4 Hiring Mistakes These Startup Founders Don't Want You to Make
One mistake is treating references as a check-off box. They're so much more than that.
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No matter how aware people are that they should wear a helmet while riding a bike, they may need to actually crash and get a little banged up to actually make that helmet habit happen. The same goes for startup founders and hiring.
Related: 8 Clumsy Mistakes to Avoid During the Hiring Process
Founders know by now that hiring is of massive strategic importance, but often they have to be a few poor hiring decisions in before they actually strap on their helmets and give hiring the attention it requires.
Take it from the following founders: You don't want to wait until you're slightly concussed to start investing in hiring. Your team is your largest asset, and it's absolutely critical to focus your energies on getting the best talent on board from day one. Here's what to do.
1. Be disciplined.
According to Spenser Skates, the co-founder and CEO of Amplitude, "The best hires have always come out of disciplined processes." A lot goes into systematizing the way you hire, but Skates stresses a few key points. Before you jump right into a candidate search, he advises, put serious thought into the type of individual you're looking for, so you don't waste time course-correcting down the line.
Also, it's critical to structure your interview process in such a way that you'll always walk away with the data points you need in order to make an informed decision.
2. Systematize employee referrals.
Employee referrals are a rich source of candidates for startups across the board, but there's a lot that companies can do to increase their referrals even more. Announcing that you are hiring for a certain role only scratches the surface.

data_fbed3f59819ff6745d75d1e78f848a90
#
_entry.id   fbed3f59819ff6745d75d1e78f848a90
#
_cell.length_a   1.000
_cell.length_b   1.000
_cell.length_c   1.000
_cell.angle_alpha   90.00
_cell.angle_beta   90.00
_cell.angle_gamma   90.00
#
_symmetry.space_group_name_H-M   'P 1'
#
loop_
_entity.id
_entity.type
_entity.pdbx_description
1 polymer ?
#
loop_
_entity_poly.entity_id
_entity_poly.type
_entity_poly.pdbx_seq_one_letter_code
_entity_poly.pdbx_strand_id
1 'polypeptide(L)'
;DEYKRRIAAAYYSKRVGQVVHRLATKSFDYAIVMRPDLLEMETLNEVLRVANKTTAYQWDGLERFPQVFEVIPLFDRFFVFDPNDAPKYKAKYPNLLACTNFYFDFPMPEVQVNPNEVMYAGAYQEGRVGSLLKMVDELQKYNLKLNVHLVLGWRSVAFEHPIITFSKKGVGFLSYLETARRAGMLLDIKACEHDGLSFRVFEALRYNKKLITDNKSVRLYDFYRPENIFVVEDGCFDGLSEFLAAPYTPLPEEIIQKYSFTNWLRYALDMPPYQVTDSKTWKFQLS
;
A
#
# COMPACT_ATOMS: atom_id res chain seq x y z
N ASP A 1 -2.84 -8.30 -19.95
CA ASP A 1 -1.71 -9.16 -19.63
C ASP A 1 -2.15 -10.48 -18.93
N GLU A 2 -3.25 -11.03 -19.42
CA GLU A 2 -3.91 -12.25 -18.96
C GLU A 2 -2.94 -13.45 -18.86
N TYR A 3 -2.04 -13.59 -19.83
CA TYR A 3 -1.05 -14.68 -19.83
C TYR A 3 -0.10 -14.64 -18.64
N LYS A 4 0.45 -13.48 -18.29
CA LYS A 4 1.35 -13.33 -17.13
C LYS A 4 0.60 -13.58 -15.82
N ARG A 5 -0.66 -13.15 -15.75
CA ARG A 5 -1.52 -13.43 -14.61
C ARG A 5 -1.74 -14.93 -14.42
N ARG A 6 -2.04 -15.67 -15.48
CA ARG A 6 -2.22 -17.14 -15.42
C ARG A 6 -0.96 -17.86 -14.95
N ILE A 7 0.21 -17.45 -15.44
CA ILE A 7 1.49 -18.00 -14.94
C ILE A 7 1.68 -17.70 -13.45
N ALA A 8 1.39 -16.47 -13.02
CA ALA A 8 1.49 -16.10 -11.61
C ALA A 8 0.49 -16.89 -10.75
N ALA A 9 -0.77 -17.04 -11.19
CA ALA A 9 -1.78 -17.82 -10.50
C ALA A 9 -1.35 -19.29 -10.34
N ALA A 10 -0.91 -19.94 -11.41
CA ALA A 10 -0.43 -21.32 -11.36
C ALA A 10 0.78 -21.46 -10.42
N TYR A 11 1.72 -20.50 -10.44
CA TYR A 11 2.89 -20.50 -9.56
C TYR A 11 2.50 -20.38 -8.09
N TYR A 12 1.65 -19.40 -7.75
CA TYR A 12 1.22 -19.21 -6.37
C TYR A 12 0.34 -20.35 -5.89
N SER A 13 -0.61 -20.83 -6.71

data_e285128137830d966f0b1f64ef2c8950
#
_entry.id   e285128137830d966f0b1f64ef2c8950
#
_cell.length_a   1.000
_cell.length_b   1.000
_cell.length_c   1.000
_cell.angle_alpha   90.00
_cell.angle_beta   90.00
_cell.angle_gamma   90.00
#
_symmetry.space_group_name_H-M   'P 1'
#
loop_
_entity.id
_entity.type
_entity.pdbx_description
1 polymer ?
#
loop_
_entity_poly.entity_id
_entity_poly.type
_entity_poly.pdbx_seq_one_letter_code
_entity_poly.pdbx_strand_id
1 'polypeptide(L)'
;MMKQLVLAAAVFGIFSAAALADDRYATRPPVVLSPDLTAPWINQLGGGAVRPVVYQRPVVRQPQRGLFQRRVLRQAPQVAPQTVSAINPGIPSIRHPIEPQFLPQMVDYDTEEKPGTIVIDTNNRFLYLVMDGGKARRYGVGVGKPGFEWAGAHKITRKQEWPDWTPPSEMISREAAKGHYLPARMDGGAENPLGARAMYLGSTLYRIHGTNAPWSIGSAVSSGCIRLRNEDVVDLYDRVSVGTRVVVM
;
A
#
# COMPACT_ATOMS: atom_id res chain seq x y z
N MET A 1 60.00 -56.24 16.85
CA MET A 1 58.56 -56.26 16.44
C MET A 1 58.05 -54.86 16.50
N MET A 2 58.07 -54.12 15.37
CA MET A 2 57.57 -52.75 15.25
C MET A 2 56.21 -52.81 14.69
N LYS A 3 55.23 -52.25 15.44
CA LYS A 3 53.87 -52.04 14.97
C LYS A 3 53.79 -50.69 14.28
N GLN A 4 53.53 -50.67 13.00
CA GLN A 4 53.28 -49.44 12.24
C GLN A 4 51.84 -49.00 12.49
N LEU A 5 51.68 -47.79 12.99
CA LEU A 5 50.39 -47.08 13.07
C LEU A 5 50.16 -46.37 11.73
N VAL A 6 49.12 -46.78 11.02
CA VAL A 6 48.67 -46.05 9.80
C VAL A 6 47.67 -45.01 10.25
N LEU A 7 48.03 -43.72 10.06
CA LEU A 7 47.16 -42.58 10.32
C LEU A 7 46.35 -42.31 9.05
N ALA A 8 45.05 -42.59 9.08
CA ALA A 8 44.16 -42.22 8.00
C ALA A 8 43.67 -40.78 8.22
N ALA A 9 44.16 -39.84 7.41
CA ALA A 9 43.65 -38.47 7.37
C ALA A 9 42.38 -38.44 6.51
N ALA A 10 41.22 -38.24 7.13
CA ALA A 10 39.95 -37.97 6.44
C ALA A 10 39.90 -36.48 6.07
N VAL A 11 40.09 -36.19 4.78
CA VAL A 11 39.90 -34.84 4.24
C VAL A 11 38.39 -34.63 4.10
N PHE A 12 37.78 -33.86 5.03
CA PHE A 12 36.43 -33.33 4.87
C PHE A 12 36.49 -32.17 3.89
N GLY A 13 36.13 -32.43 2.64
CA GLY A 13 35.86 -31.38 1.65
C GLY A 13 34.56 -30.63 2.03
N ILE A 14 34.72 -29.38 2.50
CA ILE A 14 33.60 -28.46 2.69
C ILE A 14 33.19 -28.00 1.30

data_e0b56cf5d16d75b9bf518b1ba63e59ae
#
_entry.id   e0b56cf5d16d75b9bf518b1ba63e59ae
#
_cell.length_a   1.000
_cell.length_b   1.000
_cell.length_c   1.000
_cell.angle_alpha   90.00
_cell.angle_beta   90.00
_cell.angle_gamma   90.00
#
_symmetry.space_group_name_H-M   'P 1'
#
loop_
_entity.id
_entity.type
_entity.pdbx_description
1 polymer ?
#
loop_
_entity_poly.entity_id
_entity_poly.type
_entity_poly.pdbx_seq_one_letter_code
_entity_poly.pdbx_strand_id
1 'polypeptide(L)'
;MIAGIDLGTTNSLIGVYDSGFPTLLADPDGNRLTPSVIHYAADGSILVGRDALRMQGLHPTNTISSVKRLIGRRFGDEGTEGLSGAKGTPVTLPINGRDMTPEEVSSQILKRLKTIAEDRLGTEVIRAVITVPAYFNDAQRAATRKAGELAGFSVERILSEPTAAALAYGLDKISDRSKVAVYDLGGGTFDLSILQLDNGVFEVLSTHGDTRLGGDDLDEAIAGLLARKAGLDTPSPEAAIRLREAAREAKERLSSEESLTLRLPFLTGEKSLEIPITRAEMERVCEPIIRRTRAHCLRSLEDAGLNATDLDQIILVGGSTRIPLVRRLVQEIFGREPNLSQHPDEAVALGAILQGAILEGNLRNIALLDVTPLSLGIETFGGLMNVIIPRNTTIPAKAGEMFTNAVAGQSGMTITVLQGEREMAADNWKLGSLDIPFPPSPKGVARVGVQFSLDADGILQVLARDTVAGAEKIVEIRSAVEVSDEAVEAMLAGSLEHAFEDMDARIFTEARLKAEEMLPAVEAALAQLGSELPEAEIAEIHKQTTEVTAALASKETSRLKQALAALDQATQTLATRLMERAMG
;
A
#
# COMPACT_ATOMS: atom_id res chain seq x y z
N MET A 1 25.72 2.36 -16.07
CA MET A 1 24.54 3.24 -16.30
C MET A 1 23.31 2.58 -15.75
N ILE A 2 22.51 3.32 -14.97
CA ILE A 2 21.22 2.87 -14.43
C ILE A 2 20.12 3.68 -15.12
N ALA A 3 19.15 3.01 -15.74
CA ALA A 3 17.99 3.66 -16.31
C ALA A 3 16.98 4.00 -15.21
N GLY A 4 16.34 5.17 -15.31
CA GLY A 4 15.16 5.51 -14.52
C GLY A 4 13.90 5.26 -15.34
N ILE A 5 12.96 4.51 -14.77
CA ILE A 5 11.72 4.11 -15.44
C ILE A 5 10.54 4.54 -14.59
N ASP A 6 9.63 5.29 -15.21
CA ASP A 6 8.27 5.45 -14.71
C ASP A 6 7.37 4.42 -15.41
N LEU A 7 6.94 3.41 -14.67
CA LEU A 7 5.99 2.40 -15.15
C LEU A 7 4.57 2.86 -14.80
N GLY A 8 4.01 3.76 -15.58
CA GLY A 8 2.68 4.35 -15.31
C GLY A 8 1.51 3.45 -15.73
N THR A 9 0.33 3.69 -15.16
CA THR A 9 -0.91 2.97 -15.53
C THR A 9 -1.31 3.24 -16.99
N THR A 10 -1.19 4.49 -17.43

"Employees make a lot of assumptions that can yield a low amount of referrals, like failing to realize a person is a good fit or assuming they won't be interested in the opportunity," says Karthik Sridharan, co-founder and CEO at Kinnek. Sridharan points out that in today's world of constant networking, an employee might forget altogether that he or she is connected with someone promising.
To run an employee referral program that is actually effective, then, Sridharan suggests doing deep dives with employees on an individual basis by going through their online connections together. Referral programs are frequently tied to financial incentives, but oftentimes, what employees need, in order to send referrals your way, are reminders and some proactive guidance.
Related: 5 Top Mistakes Hiring Managers Make When Recruiting Software Developers
3. Don't be afraid to let people go.
Letting people go stinks -- especially when you're a small team and you want every person you hire to be influential in shaping your company. But that's all the more reason not to um and ah over the decision to let someone go if he or she is not pulling weight at the company. Keeping the wrong people on board is costly, both in terms of productivity and company culture.
Arum Kang, co-founder and CEO of Coffee Meets Bagel, has said she struggled for months over firing her first employee, and even put him on an eight-week improvement plan. Today, Kang says, "I wouldn't struggle. The moment you find yourself making excuses for an employee, you have to decide and move on."
Kang adds that aside from hurting the employee, her main concern was the impact that letting a person go would have on the rest of her team's morale and sense of security. She quickly discovered, however, that the team could spot a poor performer as well as she could. One person even told Kang that he felt he could do his job faster and more effectively after the employee departed.
4. Take references as seriously as interviews.
Don't make the mistake of treating reference calls like a rubber stamp -- something you do just to tick off a box without giving it much thought. "You need to be prepared to reject someone based solely on reference calls," says Sridharan. It's hard, but not impossible for a candidate to hide his or her genuine nature over the course of a few interviews. It's a lot harder to do that all day, every day at work.
Don't underestimate the value and insights that speaking with a candidate's past co-workers can yield. If those co-workers have anything but high praise for your candidate, it's worth seeking more references and reevaluating before you extend an offer.
Receiving great advice and failing to realize its salience until a crisis is staring us in the face is something we're probably all guilty of. Don't let that happen with hiring. Invest in hiring from day one to build the great team you need.